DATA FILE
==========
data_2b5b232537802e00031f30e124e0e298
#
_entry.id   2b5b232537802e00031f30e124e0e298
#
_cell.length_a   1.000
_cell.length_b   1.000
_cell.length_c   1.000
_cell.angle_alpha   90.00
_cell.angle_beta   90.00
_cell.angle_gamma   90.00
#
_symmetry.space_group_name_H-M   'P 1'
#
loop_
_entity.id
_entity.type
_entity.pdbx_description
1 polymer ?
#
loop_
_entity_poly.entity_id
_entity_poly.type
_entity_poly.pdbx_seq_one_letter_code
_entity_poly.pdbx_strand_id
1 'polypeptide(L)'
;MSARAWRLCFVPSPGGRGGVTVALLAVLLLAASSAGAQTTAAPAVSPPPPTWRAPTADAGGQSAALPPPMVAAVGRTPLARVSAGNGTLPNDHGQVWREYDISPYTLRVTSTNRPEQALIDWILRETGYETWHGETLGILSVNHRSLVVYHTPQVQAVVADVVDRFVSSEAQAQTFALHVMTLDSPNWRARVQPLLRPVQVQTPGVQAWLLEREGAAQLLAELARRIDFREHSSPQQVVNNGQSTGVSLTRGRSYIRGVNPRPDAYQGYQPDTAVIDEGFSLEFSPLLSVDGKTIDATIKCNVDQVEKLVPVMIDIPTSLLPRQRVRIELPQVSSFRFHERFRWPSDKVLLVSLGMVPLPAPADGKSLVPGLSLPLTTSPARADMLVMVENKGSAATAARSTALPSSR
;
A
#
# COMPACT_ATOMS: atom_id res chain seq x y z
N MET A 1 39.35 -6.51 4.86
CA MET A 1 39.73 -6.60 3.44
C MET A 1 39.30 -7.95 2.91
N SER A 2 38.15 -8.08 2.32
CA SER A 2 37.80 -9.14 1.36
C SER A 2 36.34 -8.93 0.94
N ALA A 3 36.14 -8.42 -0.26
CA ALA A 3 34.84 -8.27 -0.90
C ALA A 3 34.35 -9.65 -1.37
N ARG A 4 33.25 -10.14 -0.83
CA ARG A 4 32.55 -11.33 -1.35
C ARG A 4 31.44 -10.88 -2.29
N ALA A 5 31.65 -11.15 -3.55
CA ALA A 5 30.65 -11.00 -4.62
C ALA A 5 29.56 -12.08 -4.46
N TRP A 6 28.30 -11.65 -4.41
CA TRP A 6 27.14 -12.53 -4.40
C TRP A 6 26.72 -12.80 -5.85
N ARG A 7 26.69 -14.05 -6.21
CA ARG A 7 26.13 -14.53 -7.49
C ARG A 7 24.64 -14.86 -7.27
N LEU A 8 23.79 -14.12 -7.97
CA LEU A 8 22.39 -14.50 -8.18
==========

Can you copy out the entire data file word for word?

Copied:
data_2b5b232537802e00031f30e124e0e298
#
_entry.id   2b5b232537802e00031f30e124e0e298
#
_cell.length_a   1.000
_cell.length_b   1.000
_cell.length_c   1.000
_cell.angle_alpha   90.00
_cell.angle_beta   90.00
_cell.angle_gamma   90.00
#
_symmetry.space_group_name_H-M   'P 1'
#
loop_
_entity.id
_entity.type
_entity.pdbx_description
1 polymer ?
#
loop_
_entity_poly.entity_id
_entity_poly.type
_entity_poly.pdbx_seq_one_letter_code
_entity_poly.pdbx_strand_id
1 'polypeptide(L)'
;MSARAWRLCFVPSPGGRGGVTVALLAVLLLAASSAGAQTTAAPAVSPPPPTWRAPTADAGGQSAALPPPMVAAVGRTPLARVSAGNGTLPNDHGQVWREYDISPYTLRVTSTNRPEQALIDWILRETGYETWHGETLGILSVNHRSLVVYHTPQVQAVVADVVDRFVSSEAQAQTFALHVMTLDSPNWRARVQPLLRPVQVQTPGVQAWLLEREGAAQLLAELARRIDFREHSSPQQVVNNGQSTGVSLTRGRSYIRGVNPRPDAYQGYQPDTAVIDEGFSLEFSPLLSVDGKTIDATIKCNVDQVEKLVPVMIDIPTSLLPRQRVRIELPQVSSFRFHERFRWPSDKVLLVSLGMVPLPAPADGKSLVPGLSLPLTTSPARADMLVMVENKGSAATAARSTALPSSR
;
A
#
# COMPACT_ATOMS: atom_id res chain seq x y z
N MET A 1 39.35 -6.51 4.86
CA MET A 1 39.73 -6.60 3.44
C MET A 1 39.30 -7.95 2.91
N SER A 2 38.15 -8.08 2.32
CA SER A 2 37.80 -9.14 1.36
C SER A 2 36.34 -8.93 0.94
N ALA A 3 36.14 -8.42 -0.26
CA ALA A 3 34.84 -8.27 -0.90
C ALA A 3 34.35 -9.65 -1.37
N ARG A 4 33.25 -10.14 -0.83
CA ARG A 4 32.55 -11.33 -1.35
C ARG A 4 31.44 -10.88 -2.29
N ALA A 5 31.65 -11.15 -3.55
CA ALA A 5 30.65 -11.00 -4.62
C ALA A 5 29.56 -12.08 -4.46
N TRP A 6 28.30 -11.65 -4.41
CA TRP A 6 27.14 -12.53 -4.40
C TRP A 6 26.72 -12.80 -5.85
N ARG A 7 26.69 -14.05 -6.21
CA ARG A 7 26.13 -14.53 -7.49
C ARG A 7 24.64 -14.86 -7.27
N LEU A 8 23.79 -14.12 -7.97
CA LEU A 8 22.39 -14.50 -8.18